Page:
The Organic Traveller
Sunday, 15 August 2021

Bremen: Zero-waste

When dedicated zero waste convenience stores started to bloom in bigger cities like Munich in the covid-19 spring of 2020 Bremen already had three established package-free shops, with a fourth one that opened its door early in 2020 and plans for two more. Back then some of the shop keepers were afraid that there might be too many to survive in a city of the size of Bremen, but a year later they are all alive and kicking. Even when you run out of food on a Sunday you can grab your jars and boxes and set out for refill.

L'Epicerie Bio

All you need for the day

My favourite is crowd-funded L'Epicerie Bio in the Neustadt neighbourhood, just across Wilhelm Kaisen bridge. Lovingly decorated in the style of an old colonial shop you'll find an abundance of food, spices, sweets and wine, body care and household items here, including fresh fruits and veges and pet food by the gram. There's no separate customers' scale, instead the friendly shop owner wil take the tax weight of your boxes and jars. As you marvel at the interior you may buy a coffee or refreshment, but there's no real cafe corner. In 2021 they even startes to sell frozen organic food by the gram: samosas, falafel, French fries, veges, berries and more.

Fuellkorn

While L'Epicerie is as far as you get from the carrots-and-dungarees cliche of a traditional organic grocery of the 1970ies, the second package-free shop in the Neustadt looks exactly like a traditional Bremen organic cornerstore 2.0: The dusty shop window of Füllkorn, with some wilted potted plants makes it difficult for passers-by to even spot the place. Inside everything is spotlessly clean of course, and there's also a coffee and refreshment option. Unfortunately the shop was closed when I was there, but I'm sure it's friendly and welcoming, too.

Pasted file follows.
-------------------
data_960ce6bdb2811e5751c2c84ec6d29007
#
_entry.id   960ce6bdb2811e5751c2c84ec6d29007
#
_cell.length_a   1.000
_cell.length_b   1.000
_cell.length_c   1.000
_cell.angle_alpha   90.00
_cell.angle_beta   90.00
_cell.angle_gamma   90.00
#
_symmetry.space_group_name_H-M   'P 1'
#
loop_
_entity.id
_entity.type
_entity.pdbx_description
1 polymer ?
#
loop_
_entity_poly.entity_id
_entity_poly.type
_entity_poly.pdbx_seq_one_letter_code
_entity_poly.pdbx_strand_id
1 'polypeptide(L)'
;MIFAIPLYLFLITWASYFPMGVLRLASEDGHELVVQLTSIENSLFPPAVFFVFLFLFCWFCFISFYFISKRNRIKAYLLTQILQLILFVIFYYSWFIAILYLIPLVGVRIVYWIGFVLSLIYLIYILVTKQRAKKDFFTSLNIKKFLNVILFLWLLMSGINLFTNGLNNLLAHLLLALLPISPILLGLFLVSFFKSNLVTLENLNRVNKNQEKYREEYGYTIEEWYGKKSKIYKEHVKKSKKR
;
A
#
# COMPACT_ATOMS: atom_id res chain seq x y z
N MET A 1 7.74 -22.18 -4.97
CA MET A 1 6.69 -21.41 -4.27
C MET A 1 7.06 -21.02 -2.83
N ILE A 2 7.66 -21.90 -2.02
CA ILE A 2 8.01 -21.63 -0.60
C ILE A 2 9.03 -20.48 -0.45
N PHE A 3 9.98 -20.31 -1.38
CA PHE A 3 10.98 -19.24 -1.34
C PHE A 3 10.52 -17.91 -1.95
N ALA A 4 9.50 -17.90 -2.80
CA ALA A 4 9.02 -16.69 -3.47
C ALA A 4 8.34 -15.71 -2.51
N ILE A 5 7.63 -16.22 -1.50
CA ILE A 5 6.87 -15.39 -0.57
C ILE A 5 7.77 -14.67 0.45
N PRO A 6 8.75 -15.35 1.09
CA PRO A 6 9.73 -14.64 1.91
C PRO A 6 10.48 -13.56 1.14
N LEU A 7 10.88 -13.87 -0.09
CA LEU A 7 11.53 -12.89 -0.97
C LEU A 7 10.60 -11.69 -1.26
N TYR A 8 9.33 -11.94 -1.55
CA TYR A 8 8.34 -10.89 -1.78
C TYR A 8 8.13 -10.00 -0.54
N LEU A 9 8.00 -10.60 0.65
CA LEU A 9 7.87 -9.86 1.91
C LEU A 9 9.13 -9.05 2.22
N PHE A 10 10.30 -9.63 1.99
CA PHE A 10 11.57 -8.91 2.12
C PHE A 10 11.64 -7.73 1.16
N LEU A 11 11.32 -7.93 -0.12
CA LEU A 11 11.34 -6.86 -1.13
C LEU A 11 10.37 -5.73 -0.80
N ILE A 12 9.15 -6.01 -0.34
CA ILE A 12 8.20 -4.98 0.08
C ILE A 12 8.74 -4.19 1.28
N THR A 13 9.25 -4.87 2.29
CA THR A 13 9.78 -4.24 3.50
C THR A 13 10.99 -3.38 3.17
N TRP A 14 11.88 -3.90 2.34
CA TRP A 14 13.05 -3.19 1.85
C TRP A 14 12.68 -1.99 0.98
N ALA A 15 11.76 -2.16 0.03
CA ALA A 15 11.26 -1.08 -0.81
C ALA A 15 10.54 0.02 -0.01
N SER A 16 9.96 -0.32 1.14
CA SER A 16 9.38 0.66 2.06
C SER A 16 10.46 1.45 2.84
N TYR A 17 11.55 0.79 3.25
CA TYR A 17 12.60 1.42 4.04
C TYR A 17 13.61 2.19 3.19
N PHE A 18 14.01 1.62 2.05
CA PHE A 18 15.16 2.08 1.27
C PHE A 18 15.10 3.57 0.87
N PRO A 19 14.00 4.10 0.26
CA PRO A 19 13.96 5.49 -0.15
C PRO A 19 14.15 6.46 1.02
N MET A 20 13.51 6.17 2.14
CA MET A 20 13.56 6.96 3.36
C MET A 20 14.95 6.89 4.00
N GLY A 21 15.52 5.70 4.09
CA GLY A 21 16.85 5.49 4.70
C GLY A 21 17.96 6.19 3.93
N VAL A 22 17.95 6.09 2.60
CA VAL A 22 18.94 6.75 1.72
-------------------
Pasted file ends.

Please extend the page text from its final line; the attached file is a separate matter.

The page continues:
The newest package-free shop in town is Die Füllerei in Findorff which opened in February 2020. With a beautiful flower-bed in front of it you cannot miss the shop even though I couldn't make it here during their opening hours. Unlike the two shops in the Neustadt there's a vending machine for fresh milk from the Blockland. The soap bars are produced in the very neighbourhood, by Martha's Corner, and the washable cosmetic pads and bags are made by a local plastic-free fashion label, Mamoana, with its the Oceanlovers concept store in nearby Admiralstraße. Just from the looks clearly my second favourite.

The tram stop "Am Schwarzen Meer", (in)famous for a fastfood-and-beer kiosk popular among the city's enthusiastic football fans has become a destination for conscious eaters: At the end of the Steintor road you'll find both, a Sunday-open package-free convenience store and a friendly CSA farm shop.

Selfair

The first one, Selfair, has by far the most liberal opening hours of all package-free supermarkets I've visited so far. It's a pleasant combination of a traditional organic cornershop, a contemporary package-free supermarket and an immigrant shop with a good selection of oriental-style bread, baklava, pickles and mezze. The latter aren't organic, nor are about 3/4 of the fresh fruit and greens. However, there's an abundance of loose-weight and pre-packaged organic food items, spices, sweets, beverages and more. There's tinned food and preserved food and dairy products in glasses, and almost all beverages come in returnable bottles. They also have a section with zero-waste household items and sustainable toiletries, and in general the shop is free from plastic foil packaging. Many of the organic veges, bread and cheeses are bio-dynamic and local, and most of the conventional food is produced in the region, with little agrochemicals.